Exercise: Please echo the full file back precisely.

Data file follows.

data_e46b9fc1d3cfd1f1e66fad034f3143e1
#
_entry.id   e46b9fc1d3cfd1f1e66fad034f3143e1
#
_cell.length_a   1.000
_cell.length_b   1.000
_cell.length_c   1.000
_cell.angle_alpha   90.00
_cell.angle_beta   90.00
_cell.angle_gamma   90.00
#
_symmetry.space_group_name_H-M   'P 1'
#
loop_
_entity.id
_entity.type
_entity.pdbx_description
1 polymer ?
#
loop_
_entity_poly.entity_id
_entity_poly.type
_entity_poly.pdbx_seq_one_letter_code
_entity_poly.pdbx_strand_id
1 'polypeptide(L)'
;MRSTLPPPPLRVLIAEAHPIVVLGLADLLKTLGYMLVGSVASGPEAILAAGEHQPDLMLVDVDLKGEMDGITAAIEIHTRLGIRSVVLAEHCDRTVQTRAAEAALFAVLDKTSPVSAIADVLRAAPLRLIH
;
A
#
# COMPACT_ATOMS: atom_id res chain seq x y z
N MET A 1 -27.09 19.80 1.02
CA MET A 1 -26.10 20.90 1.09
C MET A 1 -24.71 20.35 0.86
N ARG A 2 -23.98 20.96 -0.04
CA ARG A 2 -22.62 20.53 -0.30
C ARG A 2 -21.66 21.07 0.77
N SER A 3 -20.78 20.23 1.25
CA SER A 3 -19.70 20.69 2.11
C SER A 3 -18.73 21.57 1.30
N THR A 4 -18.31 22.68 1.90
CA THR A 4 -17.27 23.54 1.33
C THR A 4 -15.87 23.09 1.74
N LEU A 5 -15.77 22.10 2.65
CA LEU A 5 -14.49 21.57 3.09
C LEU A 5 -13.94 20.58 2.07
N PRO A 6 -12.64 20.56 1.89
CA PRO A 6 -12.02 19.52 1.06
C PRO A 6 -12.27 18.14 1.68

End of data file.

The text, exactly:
data_e46b9fc1d3cfd1f1e66fad034f3143e1
#
_entry.id   e46b9fc1d3cfd1f1e66fad034f3143e1
#
_cell.length_a   1.000
_cell.length_b   1.000
_cell.length_c   1.000
_cell.angle_alpha   90.00
_cell.angle_beta   90.00
_cell.angle_gamma   90.00
#
_symmetry.space_group_name_H-M   'P 1'
#
loop_
_entity.id
_entity.type
_entity.pdbx_description
1 polymer ?
#
loop_
_entity_poly.entity_id
_entity_poly.type
_entity_poly.pdbx_seq_one_letter_code
_entity_poly.pdbx_strand_id
1 'polypeptide(L)'
;MRSTLPPPPLRVLIAEAHPIVVLGLADLLKTLGYMLVGSVASGPEAILAAGEHQPDLMLVDVDLKGEMDGITAAIEIHTRLGIRSVVLAEHCDRTVQTRAAEAALFAVLDKTSPVSAIADVLRAAPLRLIH
;
A
#
# COMPACT_ATOMS: atom_id res chain seq x y z
N MET A 1 -27.09 19.80 1.02
CA MET A 1 -26.10 20.90 1.09
C MET A 1 -24.71 20.35 0.86
N ARG A 2 -23.98 20.96 -0.04
CA ARG A 2 -22.62 20.53 -0.30
C ARG A 2 -21.66 21.07 0.77
N SER A 3 -20.78 20.23 1.25
CA SER A 3 -19.70 20.69 2.11
C SER A 3 -18.73 21.57 1.30
N THR A 4 -18.31 22.68 1.90
CA THR A 4 -17.27 23.54 1.33
C THR A 4 -15.87 23.09 1.74
N LEU A 5 -15.77 22.10 2.65
CA LEU A 5 -14.49 21.57 3.09
C LEU A 5 -13.94 20.58 2.07
N PRO A 6 -12.64 20.56 1.89
CA PRO A 6 -12.02 19.52 1.06
C PRO A 6 -12.27 18.14 1.68